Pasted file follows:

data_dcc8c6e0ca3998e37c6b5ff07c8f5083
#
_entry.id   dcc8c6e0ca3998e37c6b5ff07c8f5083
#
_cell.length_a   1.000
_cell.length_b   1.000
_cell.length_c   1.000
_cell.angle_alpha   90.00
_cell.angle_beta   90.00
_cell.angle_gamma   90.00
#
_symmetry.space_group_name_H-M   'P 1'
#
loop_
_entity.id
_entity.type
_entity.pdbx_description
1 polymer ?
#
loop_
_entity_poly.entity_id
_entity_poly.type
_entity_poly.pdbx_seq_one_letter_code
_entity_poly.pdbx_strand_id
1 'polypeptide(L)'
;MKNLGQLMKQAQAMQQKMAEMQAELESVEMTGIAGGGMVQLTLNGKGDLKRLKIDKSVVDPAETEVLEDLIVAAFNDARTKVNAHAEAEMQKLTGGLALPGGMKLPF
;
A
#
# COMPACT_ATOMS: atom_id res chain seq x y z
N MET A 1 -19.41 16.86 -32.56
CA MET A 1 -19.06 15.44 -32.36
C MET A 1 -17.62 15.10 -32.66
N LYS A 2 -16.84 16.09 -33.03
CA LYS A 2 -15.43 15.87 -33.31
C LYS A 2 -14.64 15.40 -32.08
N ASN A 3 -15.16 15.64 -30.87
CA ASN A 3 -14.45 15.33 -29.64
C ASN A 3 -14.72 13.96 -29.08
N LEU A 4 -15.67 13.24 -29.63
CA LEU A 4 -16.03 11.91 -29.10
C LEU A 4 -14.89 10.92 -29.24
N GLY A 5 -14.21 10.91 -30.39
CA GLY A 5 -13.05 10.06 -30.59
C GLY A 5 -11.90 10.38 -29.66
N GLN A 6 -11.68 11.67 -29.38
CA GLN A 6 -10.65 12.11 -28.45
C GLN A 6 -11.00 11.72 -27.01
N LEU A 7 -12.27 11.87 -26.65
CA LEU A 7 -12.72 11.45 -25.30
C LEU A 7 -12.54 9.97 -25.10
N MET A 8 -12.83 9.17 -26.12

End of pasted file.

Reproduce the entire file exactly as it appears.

data_dcc8c6e0ca3998e37c6b5ff07c8f5083
#
_entry.id   dcc8c6e0ca3998e37c6b5ff07c8f5083
#
_cell.length_a   1.000
_cell.length_b   1.000
_cell.length_c   1.000
_cell.angle_alpha   90.00
_cell.angle_beta   90.00
_cell.angle_gamma   90.00
#
_symmetry.space_group_name_H-M   'P 1'
#
loop_
_entity.id
_entity.type
_entity.pdbx_description
1 polymer ?
#
loop_
_entity_poly.entity_id
_entity_poly.type
_entity_poly.pdbx_seq_one_letter_code
_entity_poly.pdbx_strand_id
1 'polypeptide(L)'
;MKNLGQLMKQAQAMQQKMAEMQAELESVEMTGIAGGGMVQLTLNGKGDLKRLKIDKSVVDPAETEVLEDLIVAAFNDARTKVNAHAEAEMQKLTGGLALPGGMKLPF
;
A
#
# COMPACT_ATOMS: atom_id res chain seq x y z
N MET A 1 -19.41 16.86 -32.56
CA MET A 1 -19.06 15.44 -32.36
C MET A 1 -17.62 15.10 -32.66
N LYS A 2 -16.84 16.09 -33.03
CA LYS A 2 -15.43 15.87 -33.31
C LYS A 2 -14.64 15.40 -32.08
N ASN A 3 -15.16 15.64 -30.87
CA ASN A 3 -14.45 15.33 -29.64
C ASN A 3 -14.72 13.96 -29.08
N LEU A 4 -15.67 13.24 -29.63
CA LEU A 4 -16.03 11.91 -29.10
C LEU A 4 -14.89 10.92 -29.24
N GLY A 5 -14.21 10.91 -30.39
CA GLY A 5 -13.05 10.06 -30.59
C GLY A 5 -11.90 10.38 -29.66
N GLN A 6 -11.68 11.67 -29.38
CA GLN A 6 -10.65 12.11 -28.45
C GLN A 6 -11.00 11.72 -27.01
N LEU A 7 -12.27 11.87 -26.65
CA LEU A 7 -12.72 11.45 -25.30
C LEU A 7 -12.54 9.97 -25.10
N MET A 8 -12.83 9.17 -26.12